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Creating a Diabetic Meal Plan

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The diabetic meal plan is one of the cornerstones of managing blood sugar levels that is so important for those who suffer with this disease. For this reason there are several systems that can be used for meal planning which include a consistent carbohydrate diabetes meal plan, exchange lists, point systems, food groups, and calorie counting. Each individual will have different dietary needs based on their eating habits, diet history, and special needs which must be built around the plan chosen.

Personal preferences need to be considered carefully when creating a diabetic diet plan. This is an important part of gaining compliance with the plan because one of the most difficult parts of managing diabetes is altering the foods that can be eaten along with a change in personal meal patterns. Anyone who is diabetic needs to take an active part in their meal planning with the help of a registered dietician as recommended by the American Diabetes Association.

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The traditional and well known exchange list diet plan is being replaced with the consistent-carbohydrate meal plan. The idea with this plan is focusing on the carbohydrate content of the foods that are eaten with a meal. Because carbohydrates are the primary cause of raised blood sugars immediately after a meal it is important to keep the amount eaten under control. By eating a similar amount of carbs at each meal or snack that are part of the individual diet plan it is easier to manage glucose levels.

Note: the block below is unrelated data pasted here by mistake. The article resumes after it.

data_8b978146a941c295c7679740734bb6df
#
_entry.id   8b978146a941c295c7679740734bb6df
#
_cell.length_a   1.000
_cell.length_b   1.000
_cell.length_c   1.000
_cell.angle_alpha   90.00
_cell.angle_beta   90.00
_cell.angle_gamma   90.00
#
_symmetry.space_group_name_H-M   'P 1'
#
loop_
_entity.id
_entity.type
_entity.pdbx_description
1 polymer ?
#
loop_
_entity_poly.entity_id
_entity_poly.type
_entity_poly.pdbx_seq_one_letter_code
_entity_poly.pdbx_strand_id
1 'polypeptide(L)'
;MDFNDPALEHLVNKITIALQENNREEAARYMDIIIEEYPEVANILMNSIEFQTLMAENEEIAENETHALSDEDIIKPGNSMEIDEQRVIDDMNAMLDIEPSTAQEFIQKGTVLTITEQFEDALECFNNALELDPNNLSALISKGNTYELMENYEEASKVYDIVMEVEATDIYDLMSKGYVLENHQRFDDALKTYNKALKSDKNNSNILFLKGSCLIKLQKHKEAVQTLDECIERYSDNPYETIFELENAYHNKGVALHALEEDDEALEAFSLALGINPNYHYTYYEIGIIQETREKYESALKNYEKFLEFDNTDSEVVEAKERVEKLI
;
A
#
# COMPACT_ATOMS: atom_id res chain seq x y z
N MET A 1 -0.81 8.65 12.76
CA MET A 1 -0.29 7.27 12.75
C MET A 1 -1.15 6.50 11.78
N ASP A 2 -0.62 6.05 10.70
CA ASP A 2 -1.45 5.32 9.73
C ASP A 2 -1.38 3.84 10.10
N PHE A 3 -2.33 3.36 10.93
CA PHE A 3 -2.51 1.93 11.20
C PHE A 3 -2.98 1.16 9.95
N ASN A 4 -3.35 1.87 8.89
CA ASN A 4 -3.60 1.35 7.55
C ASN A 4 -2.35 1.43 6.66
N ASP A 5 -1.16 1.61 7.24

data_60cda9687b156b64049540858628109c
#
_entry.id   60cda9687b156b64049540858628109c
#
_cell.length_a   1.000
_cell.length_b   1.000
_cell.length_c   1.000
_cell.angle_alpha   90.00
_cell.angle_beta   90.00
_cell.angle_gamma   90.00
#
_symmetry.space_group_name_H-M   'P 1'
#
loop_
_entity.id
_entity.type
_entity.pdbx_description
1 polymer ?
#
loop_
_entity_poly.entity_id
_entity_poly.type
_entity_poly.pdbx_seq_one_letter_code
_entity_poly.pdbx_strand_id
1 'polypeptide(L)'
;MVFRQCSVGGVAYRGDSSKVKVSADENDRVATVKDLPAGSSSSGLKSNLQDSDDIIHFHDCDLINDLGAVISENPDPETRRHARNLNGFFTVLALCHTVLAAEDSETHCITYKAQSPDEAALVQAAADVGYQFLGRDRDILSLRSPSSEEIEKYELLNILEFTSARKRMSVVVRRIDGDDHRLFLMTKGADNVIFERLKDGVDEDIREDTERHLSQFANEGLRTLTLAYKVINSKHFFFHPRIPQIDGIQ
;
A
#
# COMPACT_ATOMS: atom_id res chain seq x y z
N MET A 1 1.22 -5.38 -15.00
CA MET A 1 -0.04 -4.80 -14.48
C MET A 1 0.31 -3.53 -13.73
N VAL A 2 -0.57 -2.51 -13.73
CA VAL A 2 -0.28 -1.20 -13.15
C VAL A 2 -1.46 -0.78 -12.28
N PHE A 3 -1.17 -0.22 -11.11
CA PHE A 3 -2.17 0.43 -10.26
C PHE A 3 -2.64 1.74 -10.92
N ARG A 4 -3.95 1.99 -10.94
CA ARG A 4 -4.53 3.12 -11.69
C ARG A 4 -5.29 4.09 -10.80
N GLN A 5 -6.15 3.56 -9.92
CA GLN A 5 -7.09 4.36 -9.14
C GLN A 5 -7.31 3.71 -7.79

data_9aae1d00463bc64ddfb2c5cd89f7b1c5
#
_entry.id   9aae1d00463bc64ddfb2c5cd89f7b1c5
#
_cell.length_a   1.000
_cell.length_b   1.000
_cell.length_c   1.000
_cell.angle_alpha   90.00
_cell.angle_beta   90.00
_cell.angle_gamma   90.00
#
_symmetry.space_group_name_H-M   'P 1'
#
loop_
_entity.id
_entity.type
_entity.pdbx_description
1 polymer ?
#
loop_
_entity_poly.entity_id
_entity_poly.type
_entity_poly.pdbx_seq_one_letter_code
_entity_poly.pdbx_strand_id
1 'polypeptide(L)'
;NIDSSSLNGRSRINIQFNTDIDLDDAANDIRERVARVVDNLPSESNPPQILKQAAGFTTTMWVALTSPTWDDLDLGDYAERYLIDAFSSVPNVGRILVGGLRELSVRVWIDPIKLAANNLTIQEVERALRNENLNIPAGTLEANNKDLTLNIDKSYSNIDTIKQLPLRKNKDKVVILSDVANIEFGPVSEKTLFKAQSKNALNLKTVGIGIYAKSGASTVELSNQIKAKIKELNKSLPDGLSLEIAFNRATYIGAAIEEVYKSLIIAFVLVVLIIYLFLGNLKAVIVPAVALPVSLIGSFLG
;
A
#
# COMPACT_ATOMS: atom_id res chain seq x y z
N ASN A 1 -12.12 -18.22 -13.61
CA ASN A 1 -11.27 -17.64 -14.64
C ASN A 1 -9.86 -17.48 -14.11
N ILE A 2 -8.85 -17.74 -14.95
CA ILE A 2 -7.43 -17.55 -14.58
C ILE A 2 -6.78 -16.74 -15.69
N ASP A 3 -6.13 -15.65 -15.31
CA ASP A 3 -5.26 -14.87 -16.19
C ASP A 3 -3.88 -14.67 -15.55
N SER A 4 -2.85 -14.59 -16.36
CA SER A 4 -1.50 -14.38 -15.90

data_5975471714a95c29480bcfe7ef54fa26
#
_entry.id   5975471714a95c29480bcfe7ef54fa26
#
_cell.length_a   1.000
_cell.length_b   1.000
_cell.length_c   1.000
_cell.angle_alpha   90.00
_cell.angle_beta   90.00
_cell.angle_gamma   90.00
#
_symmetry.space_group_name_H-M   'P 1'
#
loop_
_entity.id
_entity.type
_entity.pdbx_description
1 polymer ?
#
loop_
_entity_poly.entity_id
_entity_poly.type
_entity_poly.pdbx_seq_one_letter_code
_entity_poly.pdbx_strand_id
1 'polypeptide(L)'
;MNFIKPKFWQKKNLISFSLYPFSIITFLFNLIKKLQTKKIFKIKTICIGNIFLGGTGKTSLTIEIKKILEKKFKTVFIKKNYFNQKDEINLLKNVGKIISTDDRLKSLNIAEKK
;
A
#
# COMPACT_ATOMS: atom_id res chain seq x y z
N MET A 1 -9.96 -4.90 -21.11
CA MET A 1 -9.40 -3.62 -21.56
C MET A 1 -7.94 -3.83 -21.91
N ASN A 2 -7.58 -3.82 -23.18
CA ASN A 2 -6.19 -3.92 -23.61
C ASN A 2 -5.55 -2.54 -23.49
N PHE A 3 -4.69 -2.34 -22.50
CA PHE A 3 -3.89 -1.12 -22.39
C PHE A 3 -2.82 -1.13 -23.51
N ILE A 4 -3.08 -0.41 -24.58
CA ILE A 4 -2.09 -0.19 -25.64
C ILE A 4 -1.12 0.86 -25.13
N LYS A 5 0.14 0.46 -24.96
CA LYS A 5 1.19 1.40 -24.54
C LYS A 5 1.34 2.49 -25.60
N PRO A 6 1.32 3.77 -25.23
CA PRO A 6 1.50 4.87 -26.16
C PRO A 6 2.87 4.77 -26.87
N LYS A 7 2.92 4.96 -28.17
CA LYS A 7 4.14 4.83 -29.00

This method also helps to determine how much insulin is needed before meals; much more so then the amount of protein and fats being eaten. Counting carbohydrates allows the diabetic to calculate the proper amount of insulin needed as prescribed by their doctor.

Exchange lists work differently in that the meal plan is based on the diabetic's ideal weight, activity level, age, and occupation. Knowing these helps the diabetic calculate the amount of kilocalories they need to consume each day to maintain energy levels while controlling blood glucose levels. Once the amount of calories is calculated the amount of calories derived from proteins, fats, and carbs can then be determined. This is done using guidelines as set forth by the American Diabetes Association and the American Dietetic Association.

The exchange lists helps the diabetic plan their meals by showing them how their food choices should be distributed throughout the day. These lists give the type of food and quantity of each food type that makes up one exchange or serving in regular household cooking measurements. These portions can be substituted or exchanged for one another with little impact as to the amount of calories consumed. This makes it easy for the diabetic to control their caloric intake to match their needs.

A successful diabetic meal plan keeps blood sugar levels under control and is an important part of managing this life threatening disease and its complications.

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If you are diabetic or know someone who is and you want to learn more about a diabetic meal plan please visit the website Diabetic Diet Plans by clicking here []

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